Just to explain in more detail:
Incompatible integer to pointer conversion …
You tried to convert an integer value—a number—to a pointer. This can be done, but it's usually a bad idea and consequently requires a high level of explicitness. It's hard to do by accident (nowadays/on this compiler), and there are reasons for that.
… initializing '
BOOL *const' (aka '
signed char *const') …
This is the type of variable you declared. As this part of the message explains,
BOOL is also known as
signed char (i.e., the one is
typedef'd to the other).
char is the smallest of the integer types in C, so you've declared this variable to hold a pointer to an integer.
… with an expression of type 'signed char';
The expression in this case is the initializer from your declaration. It's the part that you changed between the two versions of the declaration:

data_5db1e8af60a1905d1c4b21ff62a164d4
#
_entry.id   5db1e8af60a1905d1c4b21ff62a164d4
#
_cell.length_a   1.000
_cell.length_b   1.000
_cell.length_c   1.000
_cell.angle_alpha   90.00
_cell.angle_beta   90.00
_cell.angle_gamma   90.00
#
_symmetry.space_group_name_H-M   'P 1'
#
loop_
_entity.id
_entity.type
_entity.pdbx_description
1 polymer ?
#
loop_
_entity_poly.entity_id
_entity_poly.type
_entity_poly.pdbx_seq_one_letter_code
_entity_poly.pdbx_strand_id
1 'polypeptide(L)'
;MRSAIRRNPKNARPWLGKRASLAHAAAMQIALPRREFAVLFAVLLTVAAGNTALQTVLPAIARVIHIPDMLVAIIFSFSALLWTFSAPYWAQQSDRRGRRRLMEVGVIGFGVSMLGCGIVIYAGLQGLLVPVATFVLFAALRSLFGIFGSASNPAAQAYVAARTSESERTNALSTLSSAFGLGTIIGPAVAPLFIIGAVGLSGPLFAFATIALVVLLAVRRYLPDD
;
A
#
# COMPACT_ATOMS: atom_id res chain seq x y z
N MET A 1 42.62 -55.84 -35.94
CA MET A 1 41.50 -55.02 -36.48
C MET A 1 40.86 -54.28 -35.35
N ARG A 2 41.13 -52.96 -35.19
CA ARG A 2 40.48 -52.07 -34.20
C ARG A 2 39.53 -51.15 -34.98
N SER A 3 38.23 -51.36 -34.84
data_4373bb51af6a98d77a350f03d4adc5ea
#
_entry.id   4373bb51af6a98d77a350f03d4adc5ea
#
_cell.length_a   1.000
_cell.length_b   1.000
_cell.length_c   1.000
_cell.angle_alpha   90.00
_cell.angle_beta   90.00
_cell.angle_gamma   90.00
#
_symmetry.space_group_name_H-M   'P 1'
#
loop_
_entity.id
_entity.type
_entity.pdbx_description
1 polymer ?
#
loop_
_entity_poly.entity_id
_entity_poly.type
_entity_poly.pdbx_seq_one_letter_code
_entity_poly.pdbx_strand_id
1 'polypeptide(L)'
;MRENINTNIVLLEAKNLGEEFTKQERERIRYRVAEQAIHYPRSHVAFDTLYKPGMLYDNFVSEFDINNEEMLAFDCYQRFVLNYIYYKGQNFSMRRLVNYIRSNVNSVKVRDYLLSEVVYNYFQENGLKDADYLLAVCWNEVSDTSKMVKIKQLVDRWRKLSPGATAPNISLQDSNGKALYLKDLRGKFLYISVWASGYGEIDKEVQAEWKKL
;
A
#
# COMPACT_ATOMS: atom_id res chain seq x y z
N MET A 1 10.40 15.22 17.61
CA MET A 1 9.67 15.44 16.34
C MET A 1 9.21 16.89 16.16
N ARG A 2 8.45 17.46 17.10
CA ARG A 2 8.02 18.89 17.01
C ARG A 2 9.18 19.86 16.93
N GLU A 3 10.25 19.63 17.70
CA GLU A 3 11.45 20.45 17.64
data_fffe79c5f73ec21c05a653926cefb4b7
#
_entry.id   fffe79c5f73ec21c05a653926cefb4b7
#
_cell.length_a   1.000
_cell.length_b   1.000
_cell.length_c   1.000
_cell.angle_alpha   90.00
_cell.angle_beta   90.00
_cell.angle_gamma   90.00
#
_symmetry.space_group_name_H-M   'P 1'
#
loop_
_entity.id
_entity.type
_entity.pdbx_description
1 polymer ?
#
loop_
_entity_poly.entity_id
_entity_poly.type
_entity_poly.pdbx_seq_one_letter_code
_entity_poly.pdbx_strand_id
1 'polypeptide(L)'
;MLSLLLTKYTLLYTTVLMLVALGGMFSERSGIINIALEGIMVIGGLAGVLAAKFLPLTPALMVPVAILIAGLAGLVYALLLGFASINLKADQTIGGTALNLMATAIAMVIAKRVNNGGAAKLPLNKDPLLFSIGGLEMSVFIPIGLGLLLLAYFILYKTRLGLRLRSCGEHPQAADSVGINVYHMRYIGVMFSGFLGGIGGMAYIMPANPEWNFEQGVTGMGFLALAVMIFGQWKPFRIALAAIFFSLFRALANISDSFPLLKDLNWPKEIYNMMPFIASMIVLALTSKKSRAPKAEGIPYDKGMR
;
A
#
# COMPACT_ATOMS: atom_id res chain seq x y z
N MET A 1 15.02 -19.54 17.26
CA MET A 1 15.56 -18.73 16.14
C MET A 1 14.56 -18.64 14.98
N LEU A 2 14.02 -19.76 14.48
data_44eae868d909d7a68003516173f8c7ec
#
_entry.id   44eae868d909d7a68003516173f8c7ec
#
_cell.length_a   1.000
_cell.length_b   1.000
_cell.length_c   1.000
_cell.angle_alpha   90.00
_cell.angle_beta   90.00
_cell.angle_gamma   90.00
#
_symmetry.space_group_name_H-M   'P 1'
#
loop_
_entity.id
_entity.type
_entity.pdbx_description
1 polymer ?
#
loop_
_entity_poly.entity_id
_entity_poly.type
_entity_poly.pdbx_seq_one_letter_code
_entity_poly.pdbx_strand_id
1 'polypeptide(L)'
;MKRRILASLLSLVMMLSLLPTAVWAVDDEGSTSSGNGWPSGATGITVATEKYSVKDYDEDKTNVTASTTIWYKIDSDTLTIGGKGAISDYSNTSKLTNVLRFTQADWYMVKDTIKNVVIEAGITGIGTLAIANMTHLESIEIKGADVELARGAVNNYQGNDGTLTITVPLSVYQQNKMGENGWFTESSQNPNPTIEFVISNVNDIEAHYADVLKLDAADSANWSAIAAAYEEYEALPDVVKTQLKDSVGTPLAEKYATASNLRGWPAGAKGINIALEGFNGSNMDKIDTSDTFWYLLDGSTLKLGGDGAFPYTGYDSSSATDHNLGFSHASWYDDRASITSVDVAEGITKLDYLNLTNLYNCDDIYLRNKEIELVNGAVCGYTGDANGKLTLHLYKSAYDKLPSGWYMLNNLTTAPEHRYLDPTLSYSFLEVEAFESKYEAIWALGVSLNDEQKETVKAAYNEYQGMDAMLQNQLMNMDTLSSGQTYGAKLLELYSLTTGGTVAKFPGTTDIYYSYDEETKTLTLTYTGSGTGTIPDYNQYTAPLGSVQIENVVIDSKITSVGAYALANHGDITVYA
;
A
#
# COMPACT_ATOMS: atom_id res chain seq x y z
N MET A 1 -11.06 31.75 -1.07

YES in one case,
NO in the other.
The Objective-C headers define
NO as 0 and
YES as 1, both cast to
BOOL (which, as noted above, is defined as
- Your initializer is a
BOOL value (as justin rightly pointed out,
BOOL with no
*), which is an integer.
- Your variable holds a
BOOL *—a pointer.
- The compiler will not let this fly without you being very explicit that this is something you mean to do.
- Even if you did convince the compiler to go along with this, it would not be correct code.
As justin already established, you should leave out the
*. This will declare the variable as holding a
BOOL value, not a pointer.
I also second his suggestion of using
bool instead. Unlike
bool can never be any value except
true (1) or
false (0), unless you try very hard.